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Radio stations are free to use clips from any of the episodes below. Time codes and descriptions for each segment are listed in the show notes. 

A selection of fully produced segments are made available weekly on the "For Radio Stations" page at the K-State Research and Extension news page.

Captioned episodes are available on our Agriculture Today YouTube page.

Jul 28, 2020

• Supplemental nitrogen might benefit your soybean crop

• Emergency grazing/haying of CRP acreage

• Agricultural news, and the latest “Milk Lines”

• Clearing up muddy farm ponds…

00:01:30 – Supplemental Nitrogen for Soybeans:  K-State crop nutrient specialist Dorivar Ruiz-Diaz talks about the circumstances where a supplemental nitrogen application might benefit soybeans at this stage of the growing season...he is receiving questions from producers about the practicality of that approach.

00:12:54 – Emergency Use of CRP Acreage:  On the latest edition of FSA Coffee Talk, agricultural program specialist Nicole Welborn of the Farm Service Agency goes over the options for emergency haying or grazing of Conservation Reserve Program acreage this year...the 2018 Farm Bill included important changes to those emergency provisions that producers should know about.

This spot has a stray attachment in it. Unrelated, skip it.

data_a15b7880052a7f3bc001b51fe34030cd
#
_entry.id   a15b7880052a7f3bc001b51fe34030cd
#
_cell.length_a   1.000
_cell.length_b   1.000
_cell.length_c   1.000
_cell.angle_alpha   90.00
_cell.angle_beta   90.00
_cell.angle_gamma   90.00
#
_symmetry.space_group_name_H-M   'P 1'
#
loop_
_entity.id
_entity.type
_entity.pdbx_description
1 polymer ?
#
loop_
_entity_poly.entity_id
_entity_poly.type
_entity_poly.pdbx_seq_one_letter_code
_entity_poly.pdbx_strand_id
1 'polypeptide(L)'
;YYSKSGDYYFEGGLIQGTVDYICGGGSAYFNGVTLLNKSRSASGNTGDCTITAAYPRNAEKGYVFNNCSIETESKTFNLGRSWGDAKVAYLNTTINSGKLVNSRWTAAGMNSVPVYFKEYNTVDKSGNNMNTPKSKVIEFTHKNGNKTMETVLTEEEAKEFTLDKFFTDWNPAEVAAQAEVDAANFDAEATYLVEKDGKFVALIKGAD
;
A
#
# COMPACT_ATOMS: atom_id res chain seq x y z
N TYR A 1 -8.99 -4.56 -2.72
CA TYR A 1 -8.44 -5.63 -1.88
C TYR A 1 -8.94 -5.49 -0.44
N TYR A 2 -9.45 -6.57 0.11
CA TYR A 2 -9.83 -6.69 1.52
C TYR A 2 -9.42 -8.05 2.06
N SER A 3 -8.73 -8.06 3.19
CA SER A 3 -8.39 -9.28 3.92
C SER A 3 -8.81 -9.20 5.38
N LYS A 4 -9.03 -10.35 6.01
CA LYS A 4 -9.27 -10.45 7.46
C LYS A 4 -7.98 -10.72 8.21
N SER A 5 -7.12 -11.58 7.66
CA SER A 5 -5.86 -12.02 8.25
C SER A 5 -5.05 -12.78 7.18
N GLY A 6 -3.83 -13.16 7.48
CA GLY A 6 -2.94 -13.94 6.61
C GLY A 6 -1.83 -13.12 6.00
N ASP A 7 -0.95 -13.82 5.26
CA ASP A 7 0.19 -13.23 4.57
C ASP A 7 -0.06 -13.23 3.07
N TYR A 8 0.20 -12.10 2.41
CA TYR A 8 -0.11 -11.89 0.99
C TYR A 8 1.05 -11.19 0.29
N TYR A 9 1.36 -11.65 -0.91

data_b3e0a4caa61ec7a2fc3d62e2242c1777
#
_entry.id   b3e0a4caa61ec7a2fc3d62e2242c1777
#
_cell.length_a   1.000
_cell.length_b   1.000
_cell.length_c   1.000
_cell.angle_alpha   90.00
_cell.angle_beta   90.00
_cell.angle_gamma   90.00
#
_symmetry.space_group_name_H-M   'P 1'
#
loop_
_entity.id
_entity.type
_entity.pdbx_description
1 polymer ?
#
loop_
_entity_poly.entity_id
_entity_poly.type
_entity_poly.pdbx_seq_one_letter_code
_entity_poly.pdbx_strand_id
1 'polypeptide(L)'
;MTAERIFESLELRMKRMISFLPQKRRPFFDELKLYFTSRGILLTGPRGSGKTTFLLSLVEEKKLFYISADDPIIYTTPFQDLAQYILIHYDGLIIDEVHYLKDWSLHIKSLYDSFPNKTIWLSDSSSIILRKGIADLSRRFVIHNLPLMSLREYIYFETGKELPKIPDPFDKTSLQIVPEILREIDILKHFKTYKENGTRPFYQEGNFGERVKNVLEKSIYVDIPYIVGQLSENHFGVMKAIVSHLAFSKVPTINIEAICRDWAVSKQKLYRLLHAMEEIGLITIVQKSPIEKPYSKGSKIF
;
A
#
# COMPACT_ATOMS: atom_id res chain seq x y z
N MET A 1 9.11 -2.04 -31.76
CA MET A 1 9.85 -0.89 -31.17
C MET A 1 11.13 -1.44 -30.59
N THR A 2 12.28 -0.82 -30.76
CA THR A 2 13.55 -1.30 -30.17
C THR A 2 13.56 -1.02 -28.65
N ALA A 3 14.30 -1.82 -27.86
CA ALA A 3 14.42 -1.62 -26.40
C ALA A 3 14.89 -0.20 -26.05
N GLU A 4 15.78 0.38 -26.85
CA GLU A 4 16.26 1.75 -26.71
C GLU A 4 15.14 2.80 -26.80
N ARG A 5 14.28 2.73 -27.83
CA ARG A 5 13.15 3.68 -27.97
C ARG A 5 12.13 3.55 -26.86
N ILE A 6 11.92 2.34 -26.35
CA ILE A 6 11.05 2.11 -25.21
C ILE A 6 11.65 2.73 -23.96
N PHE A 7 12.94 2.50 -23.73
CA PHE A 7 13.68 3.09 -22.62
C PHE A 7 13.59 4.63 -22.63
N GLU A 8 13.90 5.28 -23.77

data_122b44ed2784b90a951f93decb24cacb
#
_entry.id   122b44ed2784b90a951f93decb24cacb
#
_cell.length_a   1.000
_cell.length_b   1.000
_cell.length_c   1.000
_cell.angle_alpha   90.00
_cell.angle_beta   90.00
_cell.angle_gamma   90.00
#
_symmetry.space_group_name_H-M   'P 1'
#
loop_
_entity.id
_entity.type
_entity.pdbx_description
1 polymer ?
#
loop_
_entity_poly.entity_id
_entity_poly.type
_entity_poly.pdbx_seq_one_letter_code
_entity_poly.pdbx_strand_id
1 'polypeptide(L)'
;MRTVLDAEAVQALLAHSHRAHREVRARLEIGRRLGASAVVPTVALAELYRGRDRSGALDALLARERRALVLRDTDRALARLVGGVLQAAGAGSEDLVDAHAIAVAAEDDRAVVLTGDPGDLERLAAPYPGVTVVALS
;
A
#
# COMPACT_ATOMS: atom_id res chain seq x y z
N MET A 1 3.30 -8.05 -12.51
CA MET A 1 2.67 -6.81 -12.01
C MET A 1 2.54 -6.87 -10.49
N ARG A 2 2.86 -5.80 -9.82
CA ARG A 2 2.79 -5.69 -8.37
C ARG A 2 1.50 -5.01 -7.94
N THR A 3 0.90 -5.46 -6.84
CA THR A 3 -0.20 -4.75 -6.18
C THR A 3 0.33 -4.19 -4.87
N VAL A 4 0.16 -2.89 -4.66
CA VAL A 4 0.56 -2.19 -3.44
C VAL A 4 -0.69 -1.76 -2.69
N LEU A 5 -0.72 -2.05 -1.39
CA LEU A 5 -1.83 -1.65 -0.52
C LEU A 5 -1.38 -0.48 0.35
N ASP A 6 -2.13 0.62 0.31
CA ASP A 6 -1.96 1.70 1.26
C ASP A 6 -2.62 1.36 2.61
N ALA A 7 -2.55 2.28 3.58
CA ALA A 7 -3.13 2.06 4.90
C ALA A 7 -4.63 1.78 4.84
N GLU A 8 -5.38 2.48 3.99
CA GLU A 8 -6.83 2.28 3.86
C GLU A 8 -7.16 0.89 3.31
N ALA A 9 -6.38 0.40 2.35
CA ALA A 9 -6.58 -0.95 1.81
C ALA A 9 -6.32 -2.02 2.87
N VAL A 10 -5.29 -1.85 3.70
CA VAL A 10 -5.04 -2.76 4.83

00:24:10 – Ag News:  Eric Atkinson covers the day's agricultural news headlines, along with this week's edition of "Milk Lines."

00:32:17 – Muddy Farm Ponds:  K-State wildlife specialist Charlie Lee talks about methods of clearing up perpetually muddy farm ponds, both chemically and through aquatic management.


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Agriculture Today is a daily program featuring Kansas State University agricultural specialists and other experts examining ag issues facing Kansas and the nation. It is hosted by Eric Atkinson and distributed to radio stations throughout Kansas and as a daily podcast.


K‑State Research and Extension is a short name for the Kansas State University Agricultural Experiment Station and Cooperative Extension Service, a program designed to generate and distribute useful knowledge for the well‑being of Kansans. Supported by county, state, federal and private funds, the program has county Extension offices, experiment fields, area Extension offices and regional research centers statewide. Its headquarters is on the K‑State campus in Manhattan.